BEIRUT, Lebanon – Syrian President Bashar Assad is expected to announce today that he will pull thousands of his troops in Lebanon closer to the Syrian border or out of the country, but President Bush rejected any “half-hearted” moves short of a full withdrawal.
Assad faces a storm of international criticism over his refusal to accept international demands for the withdrawal of Syrian forces.
In the past week, mass street protests in the Lebanese capital have denounced Syrian influence in the country, forced the resignation of the Syrian-allied prime minister and drawn blunt warnings even from Syria’s allies, Saudi Arabia and Egypt.
Assad is expected to announce a pullback or partial withdrawal in a speech to parliament Saturday, a senior Syrian diplomat told the Associated Press. But, in a sign of deepening strains between Washington and Damascus, Bush dismissed those gestures as insufficient.
“When the United States and France say withdraw, we mean complete withdrawal, no half-hearted measures,” Bush said during an appearance in New Jersey.
The growing dispute between Syria and Lebanon has drawn wide attention across the Middle East as a rare case of popular protest putting significant pressure on an authoritarian government like Syria’s.
The Bush administration, meanwhile, has heralded Lebanon’s challenge to the Syrian regime as consistent with Bush’s oft-stated commitment to refashion the autocratic political order of the region from North Africa to the Persian Gulf.
The United States has embraced the issue of Syrian troops in Lebanon as a lever to apply renewed pressure on the embattled Syrian leader, after months of accusing him of abetting the Iraqi insurgency and sheltering Islamist militant groups.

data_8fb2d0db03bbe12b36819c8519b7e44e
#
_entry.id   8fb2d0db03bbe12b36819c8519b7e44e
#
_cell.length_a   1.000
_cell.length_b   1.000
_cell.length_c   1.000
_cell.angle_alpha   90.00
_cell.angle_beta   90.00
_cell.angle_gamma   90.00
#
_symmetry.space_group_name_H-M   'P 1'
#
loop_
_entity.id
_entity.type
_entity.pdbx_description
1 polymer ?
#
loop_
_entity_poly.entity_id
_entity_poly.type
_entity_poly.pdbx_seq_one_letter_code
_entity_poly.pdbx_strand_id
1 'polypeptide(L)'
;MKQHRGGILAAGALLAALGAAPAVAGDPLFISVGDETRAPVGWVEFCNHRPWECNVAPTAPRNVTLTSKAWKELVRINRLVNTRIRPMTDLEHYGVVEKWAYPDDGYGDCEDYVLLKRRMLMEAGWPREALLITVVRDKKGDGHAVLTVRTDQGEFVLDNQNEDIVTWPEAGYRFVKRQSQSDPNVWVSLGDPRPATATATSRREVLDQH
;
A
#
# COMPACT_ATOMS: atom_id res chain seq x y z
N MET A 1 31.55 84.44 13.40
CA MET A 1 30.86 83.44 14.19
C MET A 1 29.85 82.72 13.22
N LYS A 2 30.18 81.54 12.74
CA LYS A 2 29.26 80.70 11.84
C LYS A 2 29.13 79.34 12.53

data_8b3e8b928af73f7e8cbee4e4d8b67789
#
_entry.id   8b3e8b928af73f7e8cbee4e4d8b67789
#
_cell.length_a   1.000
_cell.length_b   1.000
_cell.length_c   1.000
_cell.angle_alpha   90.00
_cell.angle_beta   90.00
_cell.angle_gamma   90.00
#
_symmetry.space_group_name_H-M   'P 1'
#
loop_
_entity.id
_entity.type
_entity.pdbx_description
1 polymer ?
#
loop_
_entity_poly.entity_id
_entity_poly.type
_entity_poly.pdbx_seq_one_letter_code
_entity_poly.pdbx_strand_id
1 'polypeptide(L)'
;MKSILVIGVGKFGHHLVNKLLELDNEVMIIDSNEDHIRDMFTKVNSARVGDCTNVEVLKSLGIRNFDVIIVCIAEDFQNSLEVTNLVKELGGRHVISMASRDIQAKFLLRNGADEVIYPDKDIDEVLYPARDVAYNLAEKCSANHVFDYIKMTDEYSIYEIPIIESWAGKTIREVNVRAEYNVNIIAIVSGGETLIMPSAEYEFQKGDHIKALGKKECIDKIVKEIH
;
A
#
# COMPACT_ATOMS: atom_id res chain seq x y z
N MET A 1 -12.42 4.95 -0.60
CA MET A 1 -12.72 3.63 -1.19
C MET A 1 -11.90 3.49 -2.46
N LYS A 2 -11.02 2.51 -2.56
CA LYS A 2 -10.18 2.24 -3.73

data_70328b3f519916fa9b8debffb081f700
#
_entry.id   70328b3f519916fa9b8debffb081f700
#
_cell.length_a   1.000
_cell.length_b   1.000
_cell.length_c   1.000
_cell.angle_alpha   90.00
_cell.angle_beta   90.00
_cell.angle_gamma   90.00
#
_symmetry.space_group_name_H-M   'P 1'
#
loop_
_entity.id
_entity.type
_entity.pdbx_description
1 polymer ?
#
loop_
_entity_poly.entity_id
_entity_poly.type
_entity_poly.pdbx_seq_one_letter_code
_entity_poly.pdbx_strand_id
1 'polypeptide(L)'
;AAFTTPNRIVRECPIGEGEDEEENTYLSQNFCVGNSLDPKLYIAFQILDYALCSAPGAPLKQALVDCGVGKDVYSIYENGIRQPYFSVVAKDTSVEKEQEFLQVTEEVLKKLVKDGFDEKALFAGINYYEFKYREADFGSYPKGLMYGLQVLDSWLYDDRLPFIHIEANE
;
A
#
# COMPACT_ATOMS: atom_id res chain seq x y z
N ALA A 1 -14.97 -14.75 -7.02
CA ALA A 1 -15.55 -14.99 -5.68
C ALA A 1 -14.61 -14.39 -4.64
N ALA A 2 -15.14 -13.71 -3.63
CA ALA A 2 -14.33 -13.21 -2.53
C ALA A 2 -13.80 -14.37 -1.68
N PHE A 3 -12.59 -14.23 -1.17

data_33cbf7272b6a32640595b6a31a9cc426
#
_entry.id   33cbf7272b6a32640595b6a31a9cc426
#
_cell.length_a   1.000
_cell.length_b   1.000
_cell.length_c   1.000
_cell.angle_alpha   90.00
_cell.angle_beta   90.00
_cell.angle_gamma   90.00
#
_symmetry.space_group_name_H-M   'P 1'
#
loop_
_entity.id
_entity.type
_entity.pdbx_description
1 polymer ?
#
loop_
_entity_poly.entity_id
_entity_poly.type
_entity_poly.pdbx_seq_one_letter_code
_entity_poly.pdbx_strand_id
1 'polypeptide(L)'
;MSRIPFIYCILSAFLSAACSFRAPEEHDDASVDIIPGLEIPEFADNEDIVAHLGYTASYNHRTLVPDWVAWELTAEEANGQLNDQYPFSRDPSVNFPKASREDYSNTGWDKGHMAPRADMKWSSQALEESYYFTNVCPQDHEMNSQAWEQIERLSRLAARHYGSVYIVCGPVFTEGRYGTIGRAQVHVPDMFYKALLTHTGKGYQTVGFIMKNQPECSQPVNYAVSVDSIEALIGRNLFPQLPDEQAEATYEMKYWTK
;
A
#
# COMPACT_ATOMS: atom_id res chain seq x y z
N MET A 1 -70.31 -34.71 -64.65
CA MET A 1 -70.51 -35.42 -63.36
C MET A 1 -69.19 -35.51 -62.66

As a result, Assad faces two undesirable options: bend to U.S. pressure and risk losing face at home or continue to resist international pressure and suffer isolation.
The United States and France issued a forceful joint statement this week calling for the immediate withdrawal of all Syrian soldiers, estimated around 16,000, and the sprawling network of Syrian intelligence agents.
Syrian troops have been in Lebanon since June 1976, when the Christian-led government asked for support from Syria against the Muslim-dominated Lebanese National Movement. The number of troops has been as high as 30,000.
The 1989 accord, known as the Taif agreement, called for a phased withdrawal but it has never been implemented, in part because Syria has long maintained that it plays a vital role in protecting Lebanon from Israeli incursions.
But support for that argument has sharply eroded in Lebanon, where an opposition movement is calling for a pull-out before parliamentary elections scheduled for May.
Opposition leaders reiterated their skepticism that any announced withdrawal would satisfy protesters.
“We can’t have elections as long as Syrian troops are in the country,” said Fared al-Khazen, dean of political science at the American University of Beirut and a strategist in the opposition movement. “Basically, they run the country. So you cannot have free and fair elections when you have such a situation. So it cannot be several months or several years.”
The Lebanese campaign to get rid of Syrian troops was triggered Feb. 14, when a car bombing in downtown Beirut killed Lebanon’s popular former prime minister, Rafik Hariri.
The outpouring of public grief soon grew into an anti-Syria movement, as Lebanese widely blamed Syria and its allied government in Lebanon, which they suspect of orchestrating the attack.
With more than 25,000 Lebanese flooding the streets Monday to denounce the government, Lebanese Prime Minister Omar Karami resigned. The demonstrations have become a tent-city protest in the heart of the capital.
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